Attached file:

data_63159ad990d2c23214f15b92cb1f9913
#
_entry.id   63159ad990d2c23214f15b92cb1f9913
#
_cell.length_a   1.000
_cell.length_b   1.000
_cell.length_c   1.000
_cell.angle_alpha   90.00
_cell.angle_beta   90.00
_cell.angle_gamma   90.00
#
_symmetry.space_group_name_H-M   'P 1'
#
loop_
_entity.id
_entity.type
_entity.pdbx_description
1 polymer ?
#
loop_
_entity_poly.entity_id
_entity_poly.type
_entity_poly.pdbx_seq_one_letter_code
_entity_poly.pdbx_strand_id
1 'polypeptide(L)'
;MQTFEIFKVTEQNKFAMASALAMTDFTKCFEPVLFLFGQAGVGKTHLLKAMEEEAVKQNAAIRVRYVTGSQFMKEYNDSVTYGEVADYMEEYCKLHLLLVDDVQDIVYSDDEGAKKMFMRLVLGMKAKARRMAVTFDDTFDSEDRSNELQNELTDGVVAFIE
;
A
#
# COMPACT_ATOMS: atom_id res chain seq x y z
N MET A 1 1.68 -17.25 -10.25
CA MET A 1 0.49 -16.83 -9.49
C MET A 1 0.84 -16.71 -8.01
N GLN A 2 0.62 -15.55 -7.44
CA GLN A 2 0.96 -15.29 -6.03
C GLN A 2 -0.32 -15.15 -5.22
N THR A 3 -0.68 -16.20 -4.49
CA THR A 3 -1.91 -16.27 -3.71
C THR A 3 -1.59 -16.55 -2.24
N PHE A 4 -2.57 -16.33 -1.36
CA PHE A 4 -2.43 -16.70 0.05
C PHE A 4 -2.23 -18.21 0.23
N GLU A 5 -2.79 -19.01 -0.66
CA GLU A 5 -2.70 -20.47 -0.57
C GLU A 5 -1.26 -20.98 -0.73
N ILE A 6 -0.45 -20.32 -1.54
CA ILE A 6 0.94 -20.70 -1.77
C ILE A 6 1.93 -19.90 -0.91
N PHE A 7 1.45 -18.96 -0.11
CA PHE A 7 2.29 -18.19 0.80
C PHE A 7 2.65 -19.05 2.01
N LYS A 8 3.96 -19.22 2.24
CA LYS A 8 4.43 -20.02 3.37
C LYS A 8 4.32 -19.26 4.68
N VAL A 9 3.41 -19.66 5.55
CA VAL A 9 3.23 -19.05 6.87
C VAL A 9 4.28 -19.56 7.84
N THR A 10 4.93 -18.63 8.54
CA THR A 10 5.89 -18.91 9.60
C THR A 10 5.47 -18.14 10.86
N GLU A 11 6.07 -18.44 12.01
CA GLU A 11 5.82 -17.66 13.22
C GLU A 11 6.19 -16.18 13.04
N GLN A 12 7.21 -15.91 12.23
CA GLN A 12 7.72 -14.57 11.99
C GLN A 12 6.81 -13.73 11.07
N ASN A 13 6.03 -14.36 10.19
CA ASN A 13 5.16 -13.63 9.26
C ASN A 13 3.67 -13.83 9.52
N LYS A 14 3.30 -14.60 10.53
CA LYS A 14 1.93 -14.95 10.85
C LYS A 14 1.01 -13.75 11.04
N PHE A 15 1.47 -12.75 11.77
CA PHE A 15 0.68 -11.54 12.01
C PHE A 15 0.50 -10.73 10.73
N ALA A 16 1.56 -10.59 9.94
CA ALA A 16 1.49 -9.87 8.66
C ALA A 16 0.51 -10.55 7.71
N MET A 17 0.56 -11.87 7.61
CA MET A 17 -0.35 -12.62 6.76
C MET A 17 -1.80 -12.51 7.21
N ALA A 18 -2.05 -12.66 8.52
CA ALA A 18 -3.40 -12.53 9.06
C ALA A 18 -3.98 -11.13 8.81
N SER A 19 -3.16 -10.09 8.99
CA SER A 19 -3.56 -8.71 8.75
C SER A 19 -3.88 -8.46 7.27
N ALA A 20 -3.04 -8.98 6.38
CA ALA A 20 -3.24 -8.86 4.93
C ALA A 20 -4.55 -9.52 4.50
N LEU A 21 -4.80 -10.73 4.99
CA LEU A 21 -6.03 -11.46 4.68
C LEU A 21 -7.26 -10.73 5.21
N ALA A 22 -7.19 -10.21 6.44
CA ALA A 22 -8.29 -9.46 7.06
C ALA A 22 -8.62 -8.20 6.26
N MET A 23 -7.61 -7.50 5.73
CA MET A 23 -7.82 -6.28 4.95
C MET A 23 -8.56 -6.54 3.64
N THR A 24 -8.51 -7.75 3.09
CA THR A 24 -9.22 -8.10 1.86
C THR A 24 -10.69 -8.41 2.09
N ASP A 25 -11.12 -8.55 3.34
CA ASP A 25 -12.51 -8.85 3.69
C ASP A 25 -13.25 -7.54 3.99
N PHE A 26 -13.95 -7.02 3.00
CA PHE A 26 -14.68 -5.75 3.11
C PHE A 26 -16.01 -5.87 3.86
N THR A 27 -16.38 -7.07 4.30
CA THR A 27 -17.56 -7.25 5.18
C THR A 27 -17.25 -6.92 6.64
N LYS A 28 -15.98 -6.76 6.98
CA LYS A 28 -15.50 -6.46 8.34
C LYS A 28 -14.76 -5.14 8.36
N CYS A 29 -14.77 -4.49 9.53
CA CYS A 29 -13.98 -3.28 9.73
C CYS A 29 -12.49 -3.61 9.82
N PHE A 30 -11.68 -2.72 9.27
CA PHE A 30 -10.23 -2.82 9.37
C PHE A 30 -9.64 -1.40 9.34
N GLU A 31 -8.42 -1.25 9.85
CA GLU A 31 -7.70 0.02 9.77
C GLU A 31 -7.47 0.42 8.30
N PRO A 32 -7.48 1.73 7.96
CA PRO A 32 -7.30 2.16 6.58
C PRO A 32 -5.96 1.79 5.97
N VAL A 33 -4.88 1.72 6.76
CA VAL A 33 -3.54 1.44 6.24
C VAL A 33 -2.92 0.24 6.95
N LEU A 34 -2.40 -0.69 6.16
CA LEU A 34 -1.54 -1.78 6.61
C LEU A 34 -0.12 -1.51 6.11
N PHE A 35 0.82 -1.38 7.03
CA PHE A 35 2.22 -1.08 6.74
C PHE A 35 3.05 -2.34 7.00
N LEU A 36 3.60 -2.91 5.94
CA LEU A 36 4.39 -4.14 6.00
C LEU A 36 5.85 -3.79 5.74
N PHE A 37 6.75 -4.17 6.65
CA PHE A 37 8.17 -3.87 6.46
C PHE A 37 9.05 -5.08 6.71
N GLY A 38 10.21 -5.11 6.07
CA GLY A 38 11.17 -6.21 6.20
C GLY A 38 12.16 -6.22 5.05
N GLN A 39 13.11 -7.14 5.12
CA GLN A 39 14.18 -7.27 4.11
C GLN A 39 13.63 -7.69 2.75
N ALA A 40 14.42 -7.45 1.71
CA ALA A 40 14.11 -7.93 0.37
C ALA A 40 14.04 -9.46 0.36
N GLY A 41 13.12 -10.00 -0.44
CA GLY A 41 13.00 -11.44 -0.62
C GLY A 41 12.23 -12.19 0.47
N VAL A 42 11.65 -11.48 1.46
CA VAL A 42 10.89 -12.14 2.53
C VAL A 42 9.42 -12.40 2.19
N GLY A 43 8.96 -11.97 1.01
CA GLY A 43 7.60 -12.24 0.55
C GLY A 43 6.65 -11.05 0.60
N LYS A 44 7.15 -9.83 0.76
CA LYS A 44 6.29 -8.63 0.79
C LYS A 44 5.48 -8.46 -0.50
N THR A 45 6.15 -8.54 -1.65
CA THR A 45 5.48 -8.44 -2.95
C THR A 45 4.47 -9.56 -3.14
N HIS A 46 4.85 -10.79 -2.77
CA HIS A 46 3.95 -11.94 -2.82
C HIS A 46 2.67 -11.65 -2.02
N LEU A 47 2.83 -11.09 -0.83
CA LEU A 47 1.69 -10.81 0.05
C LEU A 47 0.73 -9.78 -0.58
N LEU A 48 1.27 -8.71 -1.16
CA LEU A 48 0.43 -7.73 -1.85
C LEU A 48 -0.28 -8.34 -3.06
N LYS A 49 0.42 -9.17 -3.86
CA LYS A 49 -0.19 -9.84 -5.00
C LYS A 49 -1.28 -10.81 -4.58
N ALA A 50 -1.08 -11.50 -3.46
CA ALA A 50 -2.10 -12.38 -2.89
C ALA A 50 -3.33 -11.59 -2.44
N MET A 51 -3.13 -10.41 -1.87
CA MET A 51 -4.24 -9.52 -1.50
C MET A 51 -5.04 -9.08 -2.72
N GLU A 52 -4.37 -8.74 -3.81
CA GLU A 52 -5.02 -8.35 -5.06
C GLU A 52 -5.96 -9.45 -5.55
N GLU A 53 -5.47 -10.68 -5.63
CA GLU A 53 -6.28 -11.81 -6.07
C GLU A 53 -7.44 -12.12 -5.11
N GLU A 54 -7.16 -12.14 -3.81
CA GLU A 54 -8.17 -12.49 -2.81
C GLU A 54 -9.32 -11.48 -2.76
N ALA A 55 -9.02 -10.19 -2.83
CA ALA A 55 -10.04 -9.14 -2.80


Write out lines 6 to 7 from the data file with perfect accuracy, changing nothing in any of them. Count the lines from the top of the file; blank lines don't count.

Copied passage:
_cell.length_b   1.000
_cell.length_c   1.000